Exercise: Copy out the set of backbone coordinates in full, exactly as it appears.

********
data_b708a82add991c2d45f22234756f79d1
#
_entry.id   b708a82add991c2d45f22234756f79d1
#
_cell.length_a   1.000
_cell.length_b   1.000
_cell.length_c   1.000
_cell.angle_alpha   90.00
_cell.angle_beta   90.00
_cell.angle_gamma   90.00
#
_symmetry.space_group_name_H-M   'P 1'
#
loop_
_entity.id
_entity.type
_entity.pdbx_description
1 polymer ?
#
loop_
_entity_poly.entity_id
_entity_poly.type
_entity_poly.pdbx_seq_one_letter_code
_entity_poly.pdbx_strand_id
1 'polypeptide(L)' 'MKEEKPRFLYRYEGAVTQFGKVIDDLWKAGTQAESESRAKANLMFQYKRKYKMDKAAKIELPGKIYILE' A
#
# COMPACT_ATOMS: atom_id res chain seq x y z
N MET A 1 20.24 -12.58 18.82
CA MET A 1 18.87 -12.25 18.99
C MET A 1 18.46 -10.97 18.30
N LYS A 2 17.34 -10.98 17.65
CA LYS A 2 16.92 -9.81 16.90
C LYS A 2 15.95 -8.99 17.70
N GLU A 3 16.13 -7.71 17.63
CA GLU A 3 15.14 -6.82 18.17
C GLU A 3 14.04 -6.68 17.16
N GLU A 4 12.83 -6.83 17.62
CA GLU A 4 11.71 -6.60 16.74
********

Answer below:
data_b708a82add991c2d45f22234756f79d1
#
_entry.id   b708a82add991c2d45f22234756f79d1
#
_cell.length_a   1.000
_cell.length_b   1.000
_cell.length_c   1.000
_cell.angle_alpha   90.00
_cell.angle_beta   90.00
_cell.angle_gamma   90.00
#
_symmetry.space_group_name_H-M   'P 1'
#
loop_
_entity.id
_entity.type
_entity.pdbx_description
1 polymer ?
#
loop_
_entity_poly.entity_id
_entity_poly.type
_entity_poly.pdbx_seq_one_letter_code
_entity_poly.pdbx_strand_id
1 'polypeptide(L)' 'MKEEKPRFLYRYEGAVTQFGKVIDDLWKAGTQAESESRAKANLMFQYKRKYKMDKAAKIELPGKIYILE' A
#
# COMPACT_ATOMS: atom_id res chain seq x y z
N MET A 1 20.24 -12.58 18.82
CA MET A 1 18.87 -12.25 18.99
C MET A 1 18.46 -10.97 18.30
N LYS A 2 17.34 -10.98 17.65
CA LYS A 2 16.92 -9.81 16.90
C LYS A 2 15.95 -8.99 17.70
N GLU A 3 16.13 -7.71 17.63
CA GLU A 3 15.14 -6.82 18.17
C GLU A 3 14.04 -6.68 17.16
N GLU A 4 12.83 -6.83 17.62
CA GLU A 4 11.71 -6.60 16.74